Trade associations’ in-house lawyers often consult with the associations’ members and members’ counsel on legal issues. The question arises whether the attorney–client privilege protects these communications from discovery. A Texas appellate court recently said “no” and ordered a trade association’s lawyer to answer deposition questions about her conversations with a member’s lawyer. In re Baytown Nissan, Inc., 2014 WL 6388414 (Tex. Ct. App. Nov. 7, 2014). You may review the decision here.
A Nissan dealer sought to sell its assets to the plaintiff, BSAG, Inc., but Nissan North America exercised its right-of-first-refusal to purchase the assets. During the negotiations, the dealer’s lawyer communicated with the Texas Automobile Dealer Association’s General Counsel. BSAG deposed the dealer’s lawyer and TADA’s in-house counsel during subsequent litigation, and inquired about those communications.
The dealer argued that the attorney–client privilege protected these communications from discovery, but the trial court disagreed forcing the dealer to seek a writ of mandamus.
No Blanket Privilege
Despite recognizing that a trade association’s counsel regularly consults with the association’s members, the appellate court declined to adopt a “blanket rule of privilege” between the two. Instead, the court preferred a case-by-case analysis to determine whether an attorney–client relationship actually existed between the member (or its counsel) and the association’s counsel.
No Attorney–Client Relationship
The court of appeals found that Texas’s attorney–client privilege statute, Tex. R. Evid. 503, requires an actual attorney–client relationship between TADA’s attorney and its member. Because TADA’s general counsel was not the dealer’s lawyer, the court refused the dealer’s argument that the TADA lawyer’s status as an attorney—even if not the member’s attorney—met the statutory requirement.
A court may imply an attorney–client relationship, based on the parties’ conduct, even without an express agreement. Here, the dealer argued that an implied attorney–client relationship existed because TADA’s general counsel provides legal services to TADA’s membership.
With no per se privilege between an association’s counsel and its members, the court reviewed “objective evidence” to determine whether an implied attorney–client relationship existed. The court found no relationship, largely due to the absence of several factors:
(1) the dealer’s counsel did not ask TADA’s counsel to provide legal services to the dealer; (2) no engagement letter existed; (3) the dealer’s attorney did not express belief that TADA’s counsel was also acting as counsel to the dealer; (4) neither lawyer provided assurances that the conversation was confidential and privileged; and (5) TADA’s counsel did not run a conflicts check.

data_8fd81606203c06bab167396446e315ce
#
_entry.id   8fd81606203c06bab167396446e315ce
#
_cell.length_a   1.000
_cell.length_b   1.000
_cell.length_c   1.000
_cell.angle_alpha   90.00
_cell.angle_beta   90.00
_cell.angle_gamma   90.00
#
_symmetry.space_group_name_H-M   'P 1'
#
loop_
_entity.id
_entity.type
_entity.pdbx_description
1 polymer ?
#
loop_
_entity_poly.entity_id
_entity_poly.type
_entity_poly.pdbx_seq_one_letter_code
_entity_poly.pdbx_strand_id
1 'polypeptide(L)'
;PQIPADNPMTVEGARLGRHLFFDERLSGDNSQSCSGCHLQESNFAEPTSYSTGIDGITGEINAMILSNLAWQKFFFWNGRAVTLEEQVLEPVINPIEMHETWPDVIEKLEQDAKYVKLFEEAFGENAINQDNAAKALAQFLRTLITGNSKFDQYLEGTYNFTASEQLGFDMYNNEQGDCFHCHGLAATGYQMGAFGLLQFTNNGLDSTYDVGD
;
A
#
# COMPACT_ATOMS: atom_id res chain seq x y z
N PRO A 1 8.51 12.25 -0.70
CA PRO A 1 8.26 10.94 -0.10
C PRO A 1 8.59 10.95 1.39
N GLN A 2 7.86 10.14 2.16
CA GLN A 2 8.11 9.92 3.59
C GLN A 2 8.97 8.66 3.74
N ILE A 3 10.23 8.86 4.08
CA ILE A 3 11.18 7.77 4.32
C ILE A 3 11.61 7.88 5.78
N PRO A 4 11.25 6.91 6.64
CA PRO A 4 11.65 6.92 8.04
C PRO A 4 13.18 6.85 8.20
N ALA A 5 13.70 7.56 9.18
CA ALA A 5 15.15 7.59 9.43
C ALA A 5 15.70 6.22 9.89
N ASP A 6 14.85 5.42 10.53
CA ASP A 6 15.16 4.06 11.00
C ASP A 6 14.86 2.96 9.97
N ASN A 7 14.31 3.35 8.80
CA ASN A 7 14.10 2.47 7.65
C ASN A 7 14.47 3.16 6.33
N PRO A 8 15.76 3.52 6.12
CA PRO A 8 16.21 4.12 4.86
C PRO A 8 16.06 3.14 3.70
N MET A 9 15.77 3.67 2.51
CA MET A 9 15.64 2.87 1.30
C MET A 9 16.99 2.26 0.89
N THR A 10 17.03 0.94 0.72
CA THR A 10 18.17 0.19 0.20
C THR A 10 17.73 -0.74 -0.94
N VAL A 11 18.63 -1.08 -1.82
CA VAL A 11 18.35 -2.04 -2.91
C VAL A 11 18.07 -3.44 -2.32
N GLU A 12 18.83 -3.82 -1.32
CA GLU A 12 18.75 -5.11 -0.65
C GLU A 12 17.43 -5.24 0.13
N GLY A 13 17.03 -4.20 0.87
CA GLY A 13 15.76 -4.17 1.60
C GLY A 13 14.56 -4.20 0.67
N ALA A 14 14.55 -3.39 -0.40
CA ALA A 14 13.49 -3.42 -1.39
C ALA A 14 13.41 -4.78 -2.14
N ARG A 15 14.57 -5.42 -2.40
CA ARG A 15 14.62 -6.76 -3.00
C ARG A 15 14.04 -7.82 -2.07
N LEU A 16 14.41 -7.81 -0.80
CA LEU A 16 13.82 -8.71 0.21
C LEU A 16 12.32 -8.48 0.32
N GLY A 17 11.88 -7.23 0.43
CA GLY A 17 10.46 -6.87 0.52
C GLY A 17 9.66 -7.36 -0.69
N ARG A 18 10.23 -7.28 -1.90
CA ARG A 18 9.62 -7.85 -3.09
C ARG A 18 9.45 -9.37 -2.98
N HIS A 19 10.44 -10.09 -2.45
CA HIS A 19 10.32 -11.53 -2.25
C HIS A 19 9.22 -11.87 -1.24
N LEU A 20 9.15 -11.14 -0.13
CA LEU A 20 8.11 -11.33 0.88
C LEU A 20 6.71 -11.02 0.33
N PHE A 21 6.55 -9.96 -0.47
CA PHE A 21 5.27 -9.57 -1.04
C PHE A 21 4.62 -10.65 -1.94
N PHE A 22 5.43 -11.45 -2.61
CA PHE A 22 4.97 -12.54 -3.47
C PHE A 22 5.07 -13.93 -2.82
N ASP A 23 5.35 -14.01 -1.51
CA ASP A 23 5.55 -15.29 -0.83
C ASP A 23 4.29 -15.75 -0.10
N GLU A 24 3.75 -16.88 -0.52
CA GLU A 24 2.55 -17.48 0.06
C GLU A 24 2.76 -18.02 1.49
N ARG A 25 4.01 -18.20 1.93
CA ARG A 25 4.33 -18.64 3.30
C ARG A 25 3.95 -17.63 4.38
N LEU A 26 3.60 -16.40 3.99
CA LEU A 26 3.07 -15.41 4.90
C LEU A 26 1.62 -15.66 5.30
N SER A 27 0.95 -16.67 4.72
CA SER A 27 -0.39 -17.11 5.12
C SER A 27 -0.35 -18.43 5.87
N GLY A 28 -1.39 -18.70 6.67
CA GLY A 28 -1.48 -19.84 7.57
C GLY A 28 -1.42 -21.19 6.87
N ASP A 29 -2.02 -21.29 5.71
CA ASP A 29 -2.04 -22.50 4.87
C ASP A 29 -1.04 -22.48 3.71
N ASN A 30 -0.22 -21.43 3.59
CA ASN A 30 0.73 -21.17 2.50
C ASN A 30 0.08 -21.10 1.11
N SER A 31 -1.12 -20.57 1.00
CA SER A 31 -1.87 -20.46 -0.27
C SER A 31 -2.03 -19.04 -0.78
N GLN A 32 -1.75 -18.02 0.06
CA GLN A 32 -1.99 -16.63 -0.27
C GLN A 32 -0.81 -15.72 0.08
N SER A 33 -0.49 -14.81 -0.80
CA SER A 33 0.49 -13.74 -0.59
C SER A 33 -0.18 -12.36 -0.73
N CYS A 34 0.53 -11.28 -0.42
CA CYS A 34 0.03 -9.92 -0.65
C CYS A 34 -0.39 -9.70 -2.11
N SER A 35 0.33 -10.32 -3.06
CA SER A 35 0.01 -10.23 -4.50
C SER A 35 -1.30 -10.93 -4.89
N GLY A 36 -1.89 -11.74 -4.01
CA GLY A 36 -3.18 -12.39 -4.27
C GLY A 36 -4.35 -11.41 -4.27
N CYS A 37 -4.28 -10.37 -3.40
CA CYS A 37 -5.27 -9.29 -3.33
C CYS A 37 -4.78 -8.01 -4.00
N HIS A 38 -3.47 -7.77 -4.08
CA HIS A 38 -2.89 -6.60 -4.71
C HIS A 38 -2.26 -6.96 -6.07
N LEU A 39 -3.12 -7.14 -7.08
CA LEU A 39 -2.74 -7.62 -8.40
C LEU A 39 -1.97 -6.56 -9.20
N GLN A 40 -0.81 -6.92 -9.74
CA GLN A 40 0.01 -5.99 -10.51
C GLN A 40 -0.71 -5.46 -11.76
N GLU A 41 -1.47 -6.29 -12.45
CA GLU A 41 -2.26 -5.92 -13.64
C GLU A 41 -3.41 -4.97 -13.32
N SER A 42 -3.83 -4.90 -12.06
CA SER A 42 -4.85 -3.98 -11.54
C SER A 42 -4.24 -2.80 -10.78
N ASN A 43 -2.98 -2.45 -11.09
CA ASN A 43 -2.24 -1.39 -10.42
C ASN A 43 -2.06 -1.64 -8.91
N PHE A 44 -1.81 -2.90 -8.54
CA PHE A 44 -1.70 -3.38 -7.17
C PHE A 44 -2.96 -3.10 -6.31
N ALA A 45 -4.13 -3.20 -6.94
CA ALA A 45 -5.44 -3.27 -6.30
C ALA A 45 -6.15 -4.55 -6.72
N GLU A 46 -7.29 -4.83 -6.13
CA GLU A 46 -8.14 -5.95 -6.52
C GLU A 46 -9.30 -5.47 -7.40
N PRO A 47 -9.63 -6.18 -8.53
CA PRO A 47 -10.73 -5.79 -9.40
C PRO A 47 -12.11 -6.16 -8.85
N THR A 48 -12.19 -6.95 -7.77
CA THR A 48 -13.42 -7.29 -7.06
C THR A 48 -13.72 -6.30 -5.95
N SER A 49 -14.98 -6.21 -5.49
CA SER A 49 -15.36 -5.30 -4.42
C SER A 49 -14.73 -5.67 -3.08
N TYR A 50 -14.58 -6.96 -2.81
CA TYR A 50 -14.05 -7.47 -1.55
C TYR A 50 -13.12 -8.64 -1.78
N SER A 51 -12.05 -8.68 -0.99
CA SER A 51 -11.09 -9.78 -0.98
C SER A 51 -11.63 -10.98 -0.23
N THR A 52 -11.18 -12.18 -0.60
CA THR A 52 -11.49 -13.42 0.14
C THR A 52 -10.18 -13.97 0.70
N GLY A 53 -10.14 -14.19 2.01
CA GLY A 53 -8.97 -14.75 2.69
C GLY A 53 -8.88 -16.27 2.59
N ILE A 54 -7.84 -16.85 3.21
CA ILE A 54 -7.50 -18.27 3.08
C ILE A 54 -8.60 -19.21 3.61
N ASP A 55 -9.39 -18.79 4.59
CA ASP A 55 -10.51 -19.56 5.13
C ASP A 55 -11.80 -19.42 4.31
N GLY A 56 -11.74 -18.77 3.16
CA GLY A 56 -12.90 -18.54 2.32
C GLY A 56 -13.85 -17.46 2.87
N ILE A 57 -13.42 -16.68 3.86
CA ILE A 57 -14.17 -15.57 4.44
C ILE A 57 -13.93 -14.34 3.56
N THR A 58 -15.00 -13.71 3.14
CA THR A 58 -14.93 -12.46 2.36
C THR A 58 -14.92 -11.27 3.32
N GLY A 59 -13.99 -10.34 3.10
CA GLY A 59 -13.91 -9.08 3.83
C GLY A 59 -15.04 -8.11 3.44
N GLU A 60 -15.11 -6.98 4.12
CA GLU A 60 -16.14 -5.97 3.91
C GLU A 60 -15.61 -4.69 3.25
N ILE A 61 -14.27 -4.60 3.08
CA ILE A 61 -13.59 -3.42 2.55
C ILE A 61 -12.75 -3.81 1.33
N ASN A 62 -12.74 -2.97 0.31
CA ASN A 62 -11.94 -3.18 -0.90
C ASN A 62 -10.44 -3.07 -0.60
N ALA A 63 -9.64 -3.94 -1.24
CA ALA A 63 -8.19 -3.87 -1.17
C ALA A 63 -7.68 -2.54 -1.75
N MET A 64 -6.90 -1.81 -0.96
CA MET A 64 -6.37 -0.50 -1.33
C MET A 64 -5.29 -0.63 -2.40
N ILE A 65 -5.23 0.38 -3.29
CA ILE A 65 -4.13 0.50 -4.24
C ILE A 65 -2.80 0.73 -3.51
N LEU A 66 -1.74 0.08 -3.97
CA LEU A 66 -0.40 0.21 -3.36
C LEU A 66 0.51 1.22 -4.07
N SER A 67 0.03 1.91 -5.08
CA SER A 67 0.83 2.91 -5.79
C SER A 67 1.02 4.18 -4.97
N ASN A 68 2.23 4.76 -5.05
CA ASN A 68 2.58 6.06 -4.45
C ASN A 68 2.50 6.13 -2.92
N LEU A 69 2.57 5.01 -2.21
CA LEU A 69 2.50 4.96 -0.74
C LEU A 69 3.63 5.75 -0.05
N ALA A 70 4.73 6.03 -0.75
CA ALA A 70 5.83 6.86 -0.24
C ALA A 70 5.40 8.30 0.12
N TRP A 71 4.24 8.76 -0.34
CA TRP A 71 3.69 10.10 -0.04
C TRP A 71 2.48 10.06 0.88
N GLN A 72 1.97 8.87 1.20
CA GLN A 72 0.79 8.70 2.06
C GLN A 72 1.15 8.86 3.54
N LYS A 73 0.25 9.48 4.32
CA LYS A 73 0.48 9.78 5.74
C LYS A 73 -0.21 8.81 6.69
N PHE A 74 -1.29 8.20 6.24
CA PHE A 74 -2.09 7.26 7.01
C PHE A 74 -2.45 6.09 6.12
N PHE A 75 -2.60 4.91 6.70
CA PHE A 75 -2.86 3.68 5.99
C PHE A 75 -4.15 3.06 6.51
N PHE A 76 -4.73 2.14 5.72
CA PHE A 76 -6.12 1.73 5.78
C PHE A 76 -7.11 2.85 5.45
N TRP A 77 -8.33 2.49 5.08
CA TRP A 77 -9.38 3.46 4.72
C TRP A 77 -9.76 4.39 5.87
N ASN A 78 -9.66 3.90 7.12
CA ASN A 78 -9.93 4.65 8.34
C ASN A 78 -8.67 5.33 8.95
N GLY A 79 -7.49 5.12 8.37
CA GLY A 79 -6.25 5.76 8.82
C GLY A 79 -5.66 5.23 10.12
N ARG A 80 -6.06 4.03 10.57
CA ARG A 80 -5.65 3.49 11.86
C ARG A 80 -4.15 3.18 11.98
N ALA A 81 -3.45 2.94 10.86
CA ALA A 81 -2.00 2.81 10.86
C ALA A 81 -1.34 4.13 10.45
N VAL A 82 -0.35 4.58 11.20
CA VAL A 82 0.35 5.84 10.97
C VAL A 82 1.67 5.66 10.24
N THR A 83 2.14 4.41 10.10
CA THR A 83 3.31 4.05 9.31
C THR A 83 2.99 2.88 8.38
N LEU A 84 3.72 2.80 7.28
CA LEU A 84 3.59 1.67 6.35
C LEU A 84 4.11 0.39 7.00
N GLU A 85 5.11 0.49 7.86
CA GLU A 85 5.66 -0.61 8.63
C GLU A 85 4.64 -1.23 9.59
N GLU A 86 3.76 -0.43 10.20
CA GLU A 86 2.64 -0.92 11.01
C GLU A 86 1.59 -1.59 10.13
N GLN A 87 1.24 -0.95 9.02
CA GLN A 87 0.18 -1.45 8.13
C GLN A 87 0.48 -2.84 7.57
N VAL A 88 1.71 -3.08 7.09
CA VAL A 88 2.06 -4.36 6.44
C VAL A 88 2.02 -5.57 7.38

For these reasons, the court rejected the implied attorney–client relationship argument and, correspondingly, the existence of a privilege protecting the lawyers’ communications.
Despite the lack of a privilege, the dealer’s counsel successfully invoked the work-product doctrine. The court found that the dealer’s counsel engaged in the conversation with TADA’s general counsel as part of his investigation into Nissan’s right-of-first-refusal and the overall asset sale. And because the deposition questions called for counsel’s thoughts and mental impressions, the work-product doctrine precluded any further deposition questioning.
But the work-product doctrine did not prevent TADA’s counsel from testifying about the conversation. The court ruled that the doctrine was inapplicable due to the lack of any type of relationship beyond the association–member context. The deposition of TADA’s counsel, therefore, moved forward.
It appears that the dealer’s counsel and TADA’s counsel were not on the same page. Dealer’s counsel believed the privilege covered the conversation, but TADA’s counsel contradicted that belief, stating that dealer’s counsel never asked her to enter into an attorney–client relationship or for assurance that the conversation was confidential and privileged. You may read the TADA lawyer’s affidavit here.
Trade associations and their members should take heed of this case, particularly the “no blanket privilege” ruling. Lawyers for trade associations and their members must take certain steps to improve the chances of successfully invoking the privilege.
These steps include formalizing an attorney–client relationship in writing, if appropriate. Even if the engagement is an uncompensated one, formalizing the relationship will show a reviewing court of the parties’ intent.
And the lawyers should conduct their interactions in a way that shows intent to establish and maintain the privilege. Written communications should include “confidential & privileged” designations, contain legal-related comments, and be kept confidential. For more tips, see my article, A Higher Standard–Claiming Attorney-Client Privilege is Tougher for In-House Counsel.